a good user experience?
Various design rules, psychological findings as well as research techniques are used to implement these goals, from which the following guidelines for good user experience can be derived:
Focus on the User
The most important prerequisite for designing an all-round positive user experience is the precise knowledge of one’s own target groups. Working with users from this target group provides insight into how users will interact with an application and what tasks they will use it for.
Visibility of System Status
Users should be able to see what the system is doing and that it is responding to their actions. An application should provide information about the activity or status of the system within a reasonable amount of time.
Adherence to familiar principles helps users find their way around an application more easily. Elements with the same functionality should therefore also be the same in appearance and behaviour.
Error Prevention and Correction
First, a system should be designed in a way that faulty entries are unlikely. When errors occur, comprehensible and clearly visible error messages should be displayed that directly offer users a suggested solution or help in correcting them.
What methods do we use to achieve good usability?
There are several steps to go through when developing user experience. The following figure shows the general development process, which infoteam adapts for the creation of applications:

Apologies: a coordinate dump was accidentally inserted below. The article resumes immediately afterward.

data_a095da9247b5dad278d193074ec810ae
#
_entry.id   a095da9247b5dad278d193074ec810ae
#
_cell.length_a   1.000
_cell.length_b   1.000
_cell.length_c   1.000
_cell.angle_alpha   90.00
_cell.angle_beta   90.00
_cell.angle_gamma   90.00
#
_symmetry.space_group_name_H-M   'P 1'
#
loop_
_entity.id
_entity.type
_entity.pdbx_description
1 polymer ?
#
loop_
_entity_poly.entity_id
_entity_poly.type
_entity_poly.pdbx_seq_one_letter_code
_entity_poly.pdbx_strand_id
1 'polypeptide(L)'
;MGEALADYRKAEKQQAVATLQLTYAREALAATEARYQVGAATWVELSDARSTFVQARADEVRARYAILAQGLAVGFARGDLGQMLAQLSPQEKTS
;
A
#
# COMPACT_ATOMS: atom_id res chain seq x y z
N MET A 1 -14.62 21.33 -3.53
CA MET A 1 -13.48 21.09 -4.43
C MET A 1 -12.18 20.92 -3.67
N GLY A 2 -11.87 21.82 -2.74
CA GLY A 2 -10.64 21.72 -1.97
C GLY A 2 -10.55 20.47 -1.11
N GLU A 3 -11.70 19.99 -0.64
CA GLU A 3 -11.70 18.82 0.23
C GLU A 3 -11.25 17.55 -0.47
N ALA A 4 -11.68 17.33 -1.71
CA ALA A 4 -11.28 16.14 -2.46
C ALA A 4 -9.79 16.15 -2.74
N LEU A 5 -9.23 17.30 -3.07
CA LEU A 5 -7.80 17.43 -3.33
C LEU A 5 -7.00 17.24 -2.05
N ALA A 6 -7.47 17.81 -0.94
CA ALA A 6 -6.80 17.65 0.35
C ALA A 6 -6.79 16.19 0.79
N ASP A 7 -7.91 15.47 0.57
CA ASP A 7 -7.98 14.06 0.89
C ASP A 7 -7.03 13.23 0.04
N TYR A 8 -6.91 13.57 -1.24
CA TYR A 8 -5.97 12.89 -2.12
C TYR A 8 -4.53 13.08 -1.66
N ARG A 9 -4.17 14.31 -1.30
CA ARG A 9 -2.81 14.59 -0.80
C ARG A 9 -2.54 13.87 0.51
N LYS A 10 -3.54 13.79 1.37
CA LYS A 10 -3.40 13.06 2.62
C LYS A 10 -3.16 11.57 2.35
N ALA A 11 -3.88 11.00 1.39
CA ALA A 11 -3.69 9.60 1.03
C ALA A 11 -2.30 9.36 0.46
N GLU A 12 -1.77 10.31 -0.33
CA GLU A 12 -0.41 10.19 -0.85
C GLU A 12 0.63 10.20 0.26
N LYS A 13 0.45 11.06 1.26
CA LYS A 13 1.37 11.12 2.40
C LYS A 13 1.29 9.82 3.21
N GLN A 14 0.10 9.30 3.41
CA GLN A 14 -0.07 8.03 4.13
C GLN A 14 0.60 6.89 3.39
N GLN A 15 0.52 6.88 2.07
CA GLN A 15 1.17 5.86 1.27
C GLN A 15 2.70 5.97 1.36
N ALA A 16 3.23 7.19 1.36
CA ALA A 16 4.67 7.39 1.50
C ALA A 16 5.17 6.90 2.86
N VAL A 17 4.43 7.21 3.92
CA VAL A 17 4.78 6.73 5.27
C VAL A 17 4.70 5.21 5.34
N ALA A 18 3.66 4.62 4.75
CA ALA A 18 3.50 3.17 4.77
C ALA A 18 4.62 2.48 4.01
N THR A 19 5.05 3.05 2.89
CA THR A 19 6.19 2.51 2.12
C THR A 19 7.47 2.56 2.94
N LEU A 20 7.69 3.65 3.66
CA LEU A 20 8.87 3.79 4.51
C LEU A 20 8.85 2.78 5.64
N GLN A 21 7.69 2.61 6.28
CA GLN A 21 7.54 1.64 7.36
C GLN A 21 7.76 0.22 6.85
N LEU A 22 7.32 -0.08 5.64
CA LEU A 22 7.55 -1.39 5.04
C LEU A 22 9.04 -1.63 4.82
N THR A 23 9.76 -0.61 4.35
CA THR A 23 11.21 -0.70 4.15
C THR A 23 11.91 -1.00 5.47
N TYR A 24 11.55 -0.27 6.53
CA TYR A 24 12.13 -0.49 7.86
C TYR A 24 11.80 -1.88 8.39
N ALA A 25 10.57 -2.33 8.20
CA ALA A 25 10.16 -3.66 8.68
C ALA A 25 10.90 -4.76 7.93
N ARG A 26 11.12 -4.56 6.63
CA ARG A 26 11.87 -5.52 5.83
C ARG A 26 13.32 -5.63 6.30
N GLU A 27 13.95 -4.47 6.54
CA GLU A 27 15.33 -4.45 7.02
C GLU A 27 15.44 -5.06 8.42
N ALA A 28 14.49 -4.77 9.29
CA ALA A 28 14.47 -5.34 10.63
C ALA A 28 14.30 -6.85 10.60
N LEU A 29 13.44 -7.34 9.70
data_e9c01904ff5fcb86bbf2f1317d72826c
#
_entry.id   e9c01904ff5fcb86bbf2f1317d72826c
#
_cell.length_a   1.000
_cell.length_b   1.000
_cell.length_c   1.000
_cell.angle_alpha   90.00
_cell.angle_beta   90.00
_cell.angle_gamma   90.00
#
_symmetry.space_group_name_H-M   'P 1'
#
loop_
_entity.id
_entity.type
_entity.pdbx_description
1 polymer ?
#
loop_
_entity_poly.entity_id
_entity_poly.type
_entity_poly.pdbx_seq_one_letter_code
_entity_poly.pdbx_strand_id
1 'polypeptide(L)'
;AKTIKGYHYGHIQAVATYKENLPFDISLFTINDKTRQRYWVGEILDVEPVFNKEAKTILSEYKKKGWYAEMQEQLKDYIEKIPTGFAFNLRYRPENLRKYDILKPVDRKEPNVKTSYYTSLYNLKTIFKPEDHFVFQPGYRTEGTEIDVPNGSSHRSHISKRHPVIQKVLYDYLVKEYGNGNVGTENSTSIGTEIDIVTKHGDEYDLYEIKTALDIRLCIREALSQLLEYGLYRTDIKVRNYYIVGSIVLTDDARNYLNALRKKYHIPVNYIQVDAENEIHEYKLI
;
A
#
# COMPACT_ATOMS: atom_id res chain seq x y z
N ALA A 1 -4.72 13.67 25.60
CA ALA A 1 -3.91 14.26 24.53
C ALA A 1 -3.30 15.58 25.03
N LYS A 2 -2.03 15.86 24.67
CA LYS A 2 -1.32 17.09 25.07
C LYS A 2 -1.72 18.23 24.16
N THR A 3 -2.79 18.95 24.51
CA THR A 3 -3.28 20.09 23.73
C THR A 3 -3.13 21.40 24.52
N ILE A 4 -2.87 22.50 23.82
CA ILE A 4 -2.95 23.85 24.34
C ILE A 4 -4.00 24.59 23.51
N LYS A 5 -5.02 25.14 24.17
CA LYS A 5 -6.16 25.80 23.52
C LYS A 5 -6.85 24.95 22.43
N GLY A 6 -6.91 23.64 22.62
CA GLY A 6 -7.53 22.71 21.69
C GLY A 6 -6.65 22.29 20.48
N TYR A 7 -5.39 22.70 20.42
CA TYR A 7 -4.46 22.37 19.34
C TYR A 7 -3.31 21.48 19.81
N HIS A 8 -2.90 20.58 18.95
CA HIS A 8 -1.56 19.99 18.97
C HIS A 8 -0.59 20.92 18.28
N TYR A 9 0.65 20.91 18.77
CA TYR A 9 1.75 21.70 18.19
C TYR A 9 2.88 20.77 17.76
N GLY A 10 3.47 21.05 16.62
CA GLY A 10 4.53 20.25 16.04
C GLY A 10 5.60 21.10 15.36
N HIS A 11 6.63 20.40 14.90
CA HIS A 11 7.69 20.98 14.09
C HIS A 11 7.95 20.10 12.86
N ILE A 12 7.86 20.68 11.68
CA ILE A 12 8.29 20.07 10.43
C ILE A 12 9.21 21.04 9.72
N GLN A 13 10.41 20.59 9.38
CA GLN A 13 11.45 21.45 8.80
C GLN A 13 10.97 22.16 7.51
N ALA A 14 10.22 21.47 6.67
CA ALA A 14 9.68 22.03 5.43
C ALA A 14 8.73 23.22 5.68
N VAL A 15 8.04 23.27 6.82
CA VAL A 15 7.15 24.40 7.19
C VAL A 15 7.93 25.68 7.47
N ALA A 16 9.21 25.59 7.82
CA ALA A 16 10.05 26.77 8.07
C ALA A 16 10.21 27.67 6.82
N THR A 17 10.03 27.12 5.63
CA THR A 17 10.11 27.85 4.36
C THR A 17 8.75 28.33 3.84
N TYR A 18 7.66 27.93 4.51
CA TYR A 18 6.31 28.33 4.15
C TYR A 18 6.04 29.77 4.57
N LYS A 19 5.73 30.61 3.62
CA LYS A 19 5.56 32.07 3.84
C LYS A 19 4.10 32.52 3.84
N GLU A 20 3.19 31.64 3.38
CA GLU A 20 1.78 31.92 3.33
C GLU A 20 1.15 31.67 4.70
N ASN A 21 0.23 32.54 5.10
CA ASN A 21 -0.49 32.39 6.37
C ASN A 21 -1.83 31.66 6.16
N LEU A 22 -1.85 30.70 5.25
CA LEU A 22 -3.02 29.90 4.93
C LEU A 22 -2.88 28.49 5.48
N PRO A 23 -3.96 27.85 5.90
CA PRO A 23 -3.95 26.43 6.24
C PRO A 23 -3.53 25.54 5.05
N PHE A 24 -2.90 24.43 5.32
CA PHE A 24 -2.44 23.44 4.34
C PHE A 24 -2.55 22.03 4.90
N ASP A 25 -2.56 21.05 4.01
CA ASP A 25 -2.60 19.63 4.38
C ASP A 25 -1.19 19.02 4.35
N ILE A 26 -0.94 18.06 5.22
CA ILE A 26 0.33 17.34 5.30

The first step in our process is getting to know our end users. To begin this, we often create user personas, which is a semi-fictional representation of the ideal. Creating a persona consists of diving into your site’s while also conducting internal and external interviews to gain insight into what would be the most effective design. The finished persona then represents the profile of the person(s) the application is talking to.
Gather General Requirements
After conducting user research, it is important to understand how the identified users interact with a certain application to provide the solution they need. Those general requirements are often collected in an initial workshop by creating a flowchart showing how users should move through a system. This user flow contains information on the actions taken in each step and the obstacles that need to be resolved, based on which the requirements are generated.
Generate Ideas UI first
The visuals on each page matter just as much as the site structure, so we often invest time into iteratively creating wireframes, which are visual guides that represent a skeletal framework and provide a preview of the application. With this visual reference, usability issues can be discovered early and additionally, everyone in the development team has the same understanding of what needs to be implemented. An example of a wireframe is depicted in the following image:
These wireframes can then be further developed into prototypes, incorporating the styles determined in the styleguide and therefore, presenting the actual look and feel of the system. Such prototypes can also be used to get user feedback in an early project stage.
The best way to assess the usability of a solution is with a usability testing session. Though many methodologies and strategies exist, a usability testing session generally involves a researcher asking users to perform tasks. As the users complete these tasks, we observe and evaluate their behaviour and assess the usability of a system with metrics such as task success, number of errors, satisfaction or time spent on tasks.